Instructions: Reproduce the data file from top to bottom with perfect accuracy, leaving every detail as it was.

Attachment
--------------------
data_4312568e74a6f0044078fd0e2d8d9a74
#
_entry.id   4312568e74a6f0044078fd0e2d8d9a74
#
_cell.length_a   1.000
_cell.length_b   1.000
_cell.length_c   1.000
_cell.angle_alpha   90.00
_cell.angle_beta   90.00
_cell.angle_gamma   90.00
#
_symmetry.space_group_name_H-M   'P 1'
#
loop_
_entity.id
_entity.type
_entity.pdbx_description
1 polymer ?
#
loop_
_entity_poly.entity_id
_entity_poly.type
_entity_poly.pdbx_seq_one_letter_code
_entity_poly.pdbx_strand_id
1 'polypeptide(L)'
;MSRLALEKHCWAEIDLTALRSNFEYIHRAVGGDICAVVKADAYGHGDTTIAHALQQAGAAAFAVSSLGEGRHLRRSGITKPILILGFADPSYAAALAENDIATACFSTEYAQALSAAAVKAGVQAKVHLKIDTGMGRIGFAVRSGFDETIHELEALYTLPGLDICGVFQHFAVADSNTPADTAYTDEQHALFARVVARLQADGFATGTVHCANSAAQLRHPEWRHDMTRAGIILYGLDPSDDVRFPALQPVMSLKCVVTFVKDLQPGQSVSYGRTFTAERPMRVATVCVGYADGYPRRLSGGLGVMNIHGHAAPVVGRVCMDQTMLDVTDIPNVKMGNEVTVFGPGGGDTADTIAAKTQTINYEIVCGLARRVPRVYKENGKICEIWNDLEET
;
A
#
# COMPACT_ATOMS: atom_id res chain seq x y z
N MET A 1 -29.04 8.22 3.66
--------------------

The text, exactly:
data_4312568e74a6f0044078fd0e2d8d9a74
#
_entry.id   4312568e74a6f0044078fd0e2d8d9a74
#
_cell.length_a   1.000
_cell.length_b   1.000
_cell.length_c   1.000
_cell.angle_alpha   90.00
_cell.angle_beta   90.00
_cell.angle_gamma   90.00
#
_symmetry.space_group_name_H-M   'P 1'
#
loop_
_entity.id
_entity.type
_entity.pdbx_description
1 polymer ?
#
loop_
_entity_poly.entity_id
_entity_poly.type
_entity_poly.pdbx_seq_one_letter_code
_entity_poly.pdbx_strand_id
1 'polypeptide(L)'
;MSRLALEKHCWAEIDLTALRSNFEYIHRAVGGDICAVVKADAYGHGDTTIAHALQQAGAAAFAVSSLGEGRHLRRSGITKPILILGFADPSYAAALAENDIATACFSTEYAQALSAAAVKAGVQAKVHLKIDTGMGRIGFAVRSGFDETIHELEALYTLPGLDICGVFQHFAVADSNTPADTAYTDEQHALFARVVARLQADGFATGTVHCANSAAQLRHPEWRHDMTRAGIILYGLDPSDDVRFPALQPVMSLKCVVTFVKDLQPGQSVSYGRTFTAERPMRVATVCVGYADGYPRRLSGGLGVMNIHGHAAPVVGRVCMDQTMLDVTDIPNVKMGNEVTVFGPGGGDTADTIAAKTQTINYEIVCGLARRVPRVYKENGKICEIWNDLEET
;
A
#
# COMPACT_ATOMS: atom_id res chain seq x y z
N MET A 1 -29.04 8.22 3.66